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Houston’s Class-B Offerings Provide A More Stable Alternative To Popular Class-A Office Spaces


Houston has the most available Class-A office space in the U.S., according to a recent CBRE report. Following last year’s drop in oil prices, Ten-X predicts that office space vacancy in the Bayou City will reach 20% in the next three years. Prime office spaces occupied by the city’s prominent energy industry players, like One Shell Plaza, have been vacated after a decades-long presence. Properties like Wedge Tower have undergone multimillion-dollar renovations to their lobby, parking garage and retail space to attract more tenants.

Property owners are clamoring and competing with each other to renovate these spaces and equip them with state-of-the art amenities in the trendiest neighborhoods, but developers could be missing out on a value-add opportunity with Class-B and C office buildings.


While the distinctions between categories are loosely defined — and often contested — Class-B buildings generally lack high-quality finishes and a prime location. In Houston, these properties make up the office buildings constructed in the ‘80s that are in need of an update. Class-C’s are older and are further from desirable neighborhoods.

These property types make up for their lack of amenities by attracting a diverse tenant demographic. “By and large, deals are smaller and the building is more diversified; you don’t have to have the whole building based on one or two tenants," Avison Young principal Doug Pack said.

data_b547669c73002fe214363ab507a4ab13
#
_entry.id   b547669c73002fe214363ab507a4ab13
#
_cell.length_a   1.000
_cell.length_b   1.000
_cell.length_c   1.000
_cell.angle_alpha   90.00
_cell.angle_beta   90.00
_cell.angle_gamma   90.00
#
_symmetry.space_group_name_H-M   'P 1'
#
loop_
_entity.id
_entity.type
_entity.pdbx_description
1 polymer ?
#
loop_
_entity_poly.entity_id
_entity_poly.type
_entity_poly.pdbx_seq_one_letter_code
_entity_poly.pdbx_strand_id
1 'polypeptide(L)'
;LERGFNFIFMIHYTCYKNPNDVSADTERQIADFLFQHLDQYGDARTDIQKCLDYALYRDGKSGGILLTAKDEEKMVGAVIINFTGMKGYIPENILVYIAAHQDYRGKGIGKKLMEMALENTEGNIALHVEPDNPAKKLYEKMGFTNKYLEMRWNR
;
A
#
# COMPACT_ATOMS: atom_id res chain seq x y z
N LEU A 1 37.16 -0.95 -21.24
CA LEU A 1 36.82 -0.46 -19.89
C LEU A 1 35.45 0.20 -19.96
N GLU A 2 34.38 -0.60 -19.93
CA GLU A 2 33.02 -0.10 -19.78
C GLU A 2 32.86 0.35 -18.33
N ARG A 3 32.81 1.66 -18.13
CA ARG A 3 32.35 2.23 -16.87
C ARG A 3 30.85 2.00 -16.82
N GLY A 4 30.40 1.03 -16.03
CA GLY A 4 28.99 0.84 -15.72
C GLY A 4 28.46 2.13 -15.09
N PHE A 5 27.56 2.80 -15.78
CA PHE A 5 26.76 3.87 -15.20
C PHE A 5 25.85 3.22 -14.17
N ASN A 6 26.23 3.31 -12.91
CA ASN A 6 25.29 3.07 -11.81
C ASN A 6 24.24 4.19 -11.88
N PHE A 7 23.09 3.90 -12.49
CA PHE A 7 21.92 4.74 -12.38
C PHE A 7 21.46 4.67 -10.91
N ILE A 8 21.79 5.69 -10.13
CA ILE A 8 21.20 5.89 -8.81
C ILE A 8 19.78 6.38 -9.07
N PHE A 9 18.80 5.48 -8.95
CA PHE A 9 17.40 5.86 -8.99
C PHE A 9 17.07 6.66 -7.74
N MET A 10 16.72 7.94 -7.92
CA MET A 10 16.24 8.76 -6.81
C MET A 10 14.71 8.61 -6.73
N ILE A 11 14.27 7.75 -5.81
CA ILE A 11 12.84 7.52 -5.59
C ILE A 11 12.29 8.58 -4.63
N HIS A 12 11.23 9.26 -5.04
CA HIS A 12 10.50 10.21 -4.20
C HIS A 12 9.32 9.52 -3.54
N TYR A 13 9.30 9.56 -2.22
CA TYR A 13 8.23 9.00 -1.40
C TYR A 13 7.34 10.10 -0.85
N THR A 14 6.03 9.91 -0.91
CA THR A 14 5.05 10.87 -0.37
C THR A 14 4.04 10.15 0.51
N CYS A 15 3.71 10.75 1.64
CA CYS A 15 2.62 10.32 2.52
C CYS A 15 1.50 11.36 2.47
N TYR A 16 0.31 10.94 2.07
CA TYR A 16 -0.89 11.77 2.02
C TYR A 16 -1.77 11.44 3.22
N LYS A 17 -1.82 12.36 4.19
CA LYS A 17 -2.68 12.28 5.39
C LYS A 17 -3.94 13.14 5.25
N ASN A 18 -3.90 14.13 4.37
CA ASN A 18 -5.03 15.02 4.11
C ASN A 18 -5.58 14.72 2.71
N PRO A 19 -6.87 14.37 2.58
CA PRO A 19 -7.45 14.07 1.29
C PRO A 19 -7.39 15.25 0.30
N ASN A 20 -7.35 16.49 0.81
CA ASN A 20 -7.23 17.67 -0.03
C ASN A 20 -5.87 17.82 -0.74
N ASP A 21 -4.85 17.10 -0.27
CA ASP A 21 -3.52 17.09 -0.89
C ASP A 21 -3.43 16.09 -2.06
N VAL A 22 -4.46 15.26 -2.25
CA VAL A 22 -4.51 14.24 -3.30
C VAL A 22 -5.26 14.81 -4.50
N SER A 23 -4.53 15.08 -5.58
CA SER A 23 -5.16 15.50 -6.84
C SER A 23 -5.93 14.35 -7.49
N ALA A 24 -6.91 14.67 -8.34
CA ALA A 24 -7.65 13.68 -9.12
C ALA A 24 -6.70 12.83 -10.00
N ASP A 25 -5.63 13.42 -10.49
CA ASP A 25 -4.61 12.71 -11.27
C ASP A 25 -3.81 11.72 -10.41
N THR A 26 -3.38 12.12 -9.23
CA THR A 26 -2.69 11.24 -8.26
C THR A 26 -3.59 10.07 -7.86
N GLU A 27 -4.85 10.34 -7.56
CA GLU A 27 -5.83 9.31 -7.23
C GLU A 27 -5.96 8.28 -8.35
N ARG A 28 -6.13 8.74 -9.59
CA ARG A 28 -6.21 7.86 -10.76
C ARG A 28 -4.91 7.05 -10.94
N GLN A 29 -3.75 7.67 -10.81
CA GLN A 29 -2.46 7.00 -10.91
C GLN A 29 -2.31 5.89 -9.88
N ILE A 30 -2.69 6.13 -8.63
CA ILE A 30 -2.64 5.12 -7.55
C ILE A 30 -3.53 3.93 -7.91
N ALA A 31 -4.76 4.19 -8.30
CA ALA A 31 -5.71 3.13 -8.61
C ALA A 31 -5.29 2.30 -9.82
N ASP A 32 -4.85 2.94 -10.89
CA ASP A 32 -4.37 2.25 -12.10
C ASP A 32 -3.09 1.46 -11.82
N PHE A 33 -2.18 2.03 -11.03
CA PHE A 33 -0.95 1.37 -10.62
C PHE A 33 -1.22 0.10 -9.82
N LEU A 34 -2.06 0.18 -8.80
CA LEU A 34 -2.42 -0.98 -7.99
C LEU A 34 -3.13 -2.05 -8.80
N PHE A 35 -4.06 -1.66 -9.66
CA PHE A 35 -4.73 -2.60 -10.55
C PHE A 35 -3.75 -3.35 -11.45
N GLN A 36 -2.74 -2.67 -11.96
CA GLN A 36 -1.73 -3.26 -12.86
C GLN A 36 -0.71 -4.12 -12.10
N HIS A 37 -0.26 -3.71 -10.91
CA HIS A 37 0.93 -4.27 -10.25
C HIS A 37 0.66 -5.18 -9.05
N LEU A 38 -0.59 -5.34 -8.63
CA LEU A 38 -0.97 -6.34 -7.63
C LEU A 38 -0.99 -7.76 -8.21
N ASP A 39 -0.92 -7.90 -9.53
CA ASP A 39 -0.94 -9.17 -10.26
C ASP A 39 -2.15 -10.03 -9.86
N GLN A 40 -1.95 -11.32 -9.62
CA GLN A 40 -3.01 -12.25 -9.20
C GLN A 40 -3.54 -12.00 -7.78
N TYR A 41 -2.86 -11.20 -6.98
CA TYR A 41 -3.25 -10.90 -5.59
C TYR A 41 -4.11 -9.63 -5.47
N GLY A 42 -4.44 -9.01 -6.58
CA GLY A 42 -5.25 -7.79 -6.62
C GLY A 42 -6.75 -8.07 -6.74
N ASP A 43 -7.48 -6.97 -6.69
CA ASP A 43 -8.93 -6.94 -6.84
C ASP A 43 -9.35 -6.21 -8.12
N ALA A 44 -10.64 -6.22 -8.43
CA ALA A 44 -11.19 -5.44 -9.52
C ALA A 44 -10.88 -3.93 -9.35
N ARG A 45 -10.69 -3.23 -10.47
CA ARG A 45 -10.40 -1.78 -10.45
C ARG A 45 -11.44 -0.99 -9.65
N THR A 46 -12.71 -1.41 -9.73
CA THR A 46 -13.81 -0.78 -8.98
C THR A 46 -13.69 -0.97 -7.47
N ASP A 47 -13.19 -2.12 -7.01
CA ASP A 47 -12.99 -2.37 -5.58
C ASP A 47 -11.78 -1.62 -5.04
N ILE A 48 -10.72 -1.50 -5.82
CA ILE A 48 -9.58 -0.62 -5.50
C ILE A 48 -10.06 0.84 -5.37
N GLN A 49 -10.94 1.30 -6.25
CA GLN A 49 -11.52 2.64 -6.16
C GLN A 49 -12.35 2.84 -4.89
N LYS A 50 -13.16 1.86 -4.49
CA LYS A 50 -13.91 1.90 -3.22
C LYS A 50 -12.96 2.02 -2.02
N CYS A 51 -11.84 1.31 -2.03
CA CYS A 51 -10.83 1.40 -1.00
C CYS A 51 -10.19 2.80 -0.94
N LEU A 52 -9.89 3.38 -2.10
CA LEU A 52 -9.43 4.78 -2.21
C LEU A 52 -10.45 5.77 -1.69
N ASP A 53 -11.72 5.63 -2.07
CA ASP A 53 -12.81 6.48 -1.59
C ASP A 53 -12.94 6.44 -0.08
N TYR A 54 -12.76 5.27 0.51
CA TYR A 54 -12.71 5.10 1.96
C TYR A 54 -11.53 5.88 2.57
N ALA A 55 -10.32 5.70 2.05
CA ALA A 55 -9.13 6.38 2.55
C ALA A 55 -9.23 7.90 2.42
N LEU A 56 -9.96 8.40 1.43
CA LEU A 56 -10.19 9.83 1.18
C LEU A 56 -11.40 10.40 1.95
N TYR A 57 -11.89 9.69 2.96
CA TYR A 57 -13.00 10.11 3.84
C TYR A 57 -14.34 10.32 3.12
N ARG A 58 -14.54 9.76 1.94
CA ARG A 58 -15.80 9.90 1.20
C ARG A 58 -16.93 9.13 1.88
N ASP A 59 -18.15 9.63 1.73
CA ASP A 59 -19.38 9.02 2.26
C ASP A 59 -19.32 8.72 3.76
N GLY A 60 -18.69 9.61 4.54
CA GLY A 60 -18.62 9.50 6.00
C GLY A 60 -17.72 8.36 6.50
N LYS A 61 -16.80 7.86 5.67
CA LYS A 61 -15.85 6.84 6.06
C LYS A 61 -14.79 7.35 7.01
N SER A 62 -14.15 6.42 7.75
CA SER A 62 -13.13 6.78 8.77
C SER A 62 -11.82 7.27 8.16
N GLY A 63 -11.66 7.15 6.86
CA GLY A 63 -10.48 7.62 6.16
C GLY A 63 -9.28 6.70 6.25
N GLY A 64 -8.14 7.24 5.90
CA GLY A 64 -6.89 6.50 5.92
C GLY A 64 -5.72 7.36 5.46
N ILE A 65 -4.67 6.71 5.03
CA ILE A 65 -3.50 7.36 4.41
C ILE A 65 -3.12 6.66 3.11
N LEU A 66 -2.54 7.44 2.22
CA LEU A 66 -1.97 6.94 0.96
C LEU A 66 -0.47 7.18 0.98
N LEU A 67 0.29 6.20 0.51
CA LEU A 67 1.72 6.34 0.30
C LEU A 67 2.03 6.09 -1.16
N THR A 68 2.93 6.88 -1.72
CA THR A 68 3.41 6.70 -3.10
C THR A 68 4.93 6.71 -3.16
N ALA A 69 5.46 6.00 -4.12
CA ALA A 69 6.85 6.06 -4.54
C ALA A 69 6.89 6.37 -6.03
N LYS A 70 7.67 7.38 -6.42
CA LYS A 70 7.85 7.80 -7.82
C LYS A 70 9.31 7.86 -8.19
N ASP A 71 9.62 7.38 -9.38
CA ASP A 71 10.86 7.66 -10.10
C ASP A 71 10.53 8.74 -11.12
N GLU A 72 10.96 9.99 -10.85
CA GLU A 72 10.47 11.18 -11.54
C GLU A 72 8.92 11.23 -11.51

A spread-out tenant roster can act as a safeguard during shifts in the market. “The multi-tenant side is an insulator. You do spend a lot [of] administrative and management time when you’ve got 35 tenants in a 60k SF building, but you also get the ability to lose five to seven tenants and not have your building half empty,” Pack said. In Class-A buildings, where build-to-suit specifications revolve around one major tenant, a single vacancy can put the entire building at risk.

On the tenant side, Class-B buildings appeal to younger corporations that are either looking for more flexibility or do not have the credit history needed to move to higher-end spaces. “Class-B buildings offer that flexibility to sign shorter-term leases, with less demand on credit and financial history,” Pack said. For companies that are not looking to dazzle visitors with panoramic views, Class-B offers affordable, functional space with room for growth.


Developers can also make gradual upgrades without pushing out their tenant base. More Class-B and C properties are taking a cue from Class-A when it comes to sustainability upgrades; these retrofits not only save building owners money in operating costs, but the curb appeal of an improved building allows for higher rent. There is a caveat with improvements. Older buildings are limited by floor space, and the attractiveness of the building’s submarket could also create an upgrade ceiling.

“The opportunity to add value and push rates in a Class-B or C building is as much a factor of the market as it is with the existing building infrastructure," Pack said. "Real estate is still and will always be location, location, location, so value-add investors have to be aware of over-improving, as return on investment is the goal and not all improvements create the opportunity.” 

For Avison Young principal Sam Hansen, the decision boils down to a trade-off between amenities, location and price. “Tenants are not just saying, 'Go find an A building,’” he said. “Tenants are telling brokers, ‘Go find us opportunities to do the deal that we want to do.'” The brokers at Avison Young make it a point to put all the cards on the table. Rather than highlight only the flashiest properties Houston has to offer, the firm works to make sure its clients find the deals that meet their companies' needs.

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